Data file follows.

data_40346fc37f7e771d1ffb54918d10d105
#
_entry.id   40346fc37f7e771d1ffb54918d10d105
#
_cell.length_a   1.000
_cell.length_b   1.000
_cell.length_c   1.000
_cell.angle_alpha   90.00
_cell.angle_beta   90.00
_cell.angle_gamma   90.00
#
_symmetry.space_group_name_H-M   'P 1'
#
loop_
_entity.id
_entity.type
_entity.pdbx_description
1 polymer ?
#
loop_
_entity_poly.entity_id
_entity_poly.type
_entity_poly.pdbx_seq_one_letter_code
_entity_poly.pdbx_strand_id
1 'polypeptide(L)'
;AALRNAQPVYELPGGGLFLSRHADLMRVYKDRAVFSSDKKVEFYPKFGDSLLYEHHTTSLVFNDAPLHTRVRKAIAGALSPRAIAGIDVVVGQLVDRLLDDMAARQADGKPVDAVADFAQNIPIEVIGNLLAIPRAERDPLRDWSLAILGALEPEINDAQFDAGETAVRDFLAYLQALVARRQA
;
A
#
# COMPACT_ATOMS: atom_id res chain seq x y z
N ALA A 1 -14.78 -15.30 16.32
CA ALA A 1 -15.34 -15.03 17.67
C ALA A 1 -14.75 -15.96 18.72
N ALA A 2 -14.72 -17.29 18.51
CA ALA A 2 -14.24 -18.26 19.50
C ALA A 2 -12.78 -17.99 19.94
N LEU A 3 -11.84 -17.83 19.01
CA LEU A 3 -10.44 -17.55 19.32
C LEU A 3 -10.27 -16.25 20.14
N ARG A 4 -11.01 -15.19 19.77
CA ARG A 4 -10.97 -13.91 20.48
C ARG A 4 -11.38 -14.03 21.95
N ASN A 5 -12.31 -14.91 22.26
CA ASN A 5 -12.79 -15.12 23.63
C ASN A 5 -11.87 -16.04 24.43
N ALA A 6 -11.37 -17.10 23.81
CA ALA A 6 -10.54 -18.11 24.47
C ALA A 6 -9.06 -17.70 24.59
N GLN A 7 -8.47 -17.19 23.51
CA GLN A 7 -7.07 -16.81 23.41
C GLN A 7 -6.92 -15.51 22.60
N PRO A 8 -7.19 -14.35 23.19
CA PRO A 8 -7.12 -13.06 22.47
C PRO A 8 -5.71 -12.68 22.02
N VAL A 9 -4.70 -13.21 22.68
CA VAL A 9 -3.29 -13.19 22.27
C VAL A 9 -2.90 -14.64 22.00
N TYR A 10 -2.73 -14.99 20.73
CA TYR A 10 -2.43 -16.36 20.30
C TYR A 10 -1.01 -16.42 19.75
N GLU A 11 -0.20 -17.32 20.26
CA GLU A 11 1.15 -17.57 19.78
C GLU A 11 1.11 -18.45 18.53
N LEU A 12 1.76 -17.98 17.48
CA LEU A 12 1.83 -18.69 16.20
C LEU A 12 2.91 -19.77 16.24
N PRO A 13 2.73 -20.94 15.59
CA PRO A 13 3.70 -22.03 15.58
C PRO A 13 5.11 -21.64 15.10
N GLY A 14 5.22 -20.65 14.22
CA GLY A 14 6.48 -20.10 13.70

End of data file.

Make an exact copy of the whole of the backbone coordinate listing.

data_40346fc37f7e771d1ffb54918d10d105
#
_entry.id   40346fc37f7e771d1ffb54918d10d105
#
_cell.length_a   1.000
_cell.length_b   1.000
_cell.length_c   1.000
_cell.angle_alpha   90.00
_cell.angle_beta   90.00
_cell.angle_gamma   90.00
#
_symmetry.space_group_name_H-M   'P 1'
#
loop_
_entity.id
_entity.type
_entity.pdbx_description
1 polymer ?
#
loop_
_entity_poly.entity_id
_entity_poly.type
_entity_poly.pdbx_seq_one_letter_code
_entity_poly.pdbx_strand_id
1 'polypeptide(L)'
;AALRNAQPVYELPGGGLFLSRHADLMRVYKDRAVFSSDKKVEFYPKFGDSLLYEHHTTSLVFNDAPLHTRVRKAIAGALSPRAIAGIDVVVGQLVDRLLDDMAARQADGKPVDAVADFAQNIPIEVIGNLLAIPRAERDPLRDWSLAILGALEPEINDAQFDAGETAVRDFLAYLQALVARRQA
;
A
#
# COMPACT_ATOMS: atom_id res chain seq x y z
N ALA A 1 -14.78 -15.30 16.32
CA ALA A 1 -15.34 -15.03 17.67
C ALA A 1 -14.75 -15.96 18.72
N ALA A 2 -14.72 -17.29 18.51
CA ALA A 2 -14.24 -18.26 19.50
C ALA A 2 -12.78 -17.99 19.94
N LEU A 3 -11.84 -17.83 19.01
CA LEU A 3 -10.44 -17.55 19.32
C LEU A 3 -10.27 -16.25 20.14
N ARG A 4 -11.01 -15.19 19.77
CA ARG A 4 -10.97 -13.91 20.48
C ARG A 4 -11.38 -14.03 21.95
N ASN A 5 -12.31 -14.91 22.26
CA ASN A 5 -12.79 -15.12 23.63
C ASN A 5 -11.87 -16.04 24.43
N ALA A 6 -11.37 -17.10 23.81
CA ALA A 6 -10.54 -18.11 24.47
C ALA A 6 -9.06 -17.70 24.59
N GLN A 7 -8.47 -17.19 23.51
CA GLN A 7 -7.07 -16.81 23.41
C GLN A 7 -6.92 -15.51 22.60
N PRO A 8 -7.19 -14.35 23.19
CA PRO A 8 -7.12 -13.06 22.47
C PRO A 8 -5.71 -12.68 22.02
N VAL A 9 -4.70 -13.21 22.68
CA VAL A 9 -3.29 -13.19 22.27
C VAL A 9 -2.90 -14.64 22.00
N TYR A 10 -2.73 -14.99 20.73
CA TYR A 10 -2.43 -16.36 20.30
C TYR A 10 -1.01 -16.42 19.75
N GLU A 11 -0.20 -17.32 20.26
CA GLU A 11 1.15 -17.57 19.78
C GLU A 11 1.11 -18.45 18.53
N LEU A 12 1.76 -17.98 17.48
CA LEU A 12 1.83 -18.69 16.20
C LEU A 12 2.91 -19.77 16.24
N PRO A 13 2.73 -20.94 15.59
CA PRO A 13 3.70 -22.03 15.58
C PRO A 13 5.11 -21.64 15.10
N GLY A 14 5.22 -20.65 14.22
CA GLY A 14 6.48 -20.10 13.70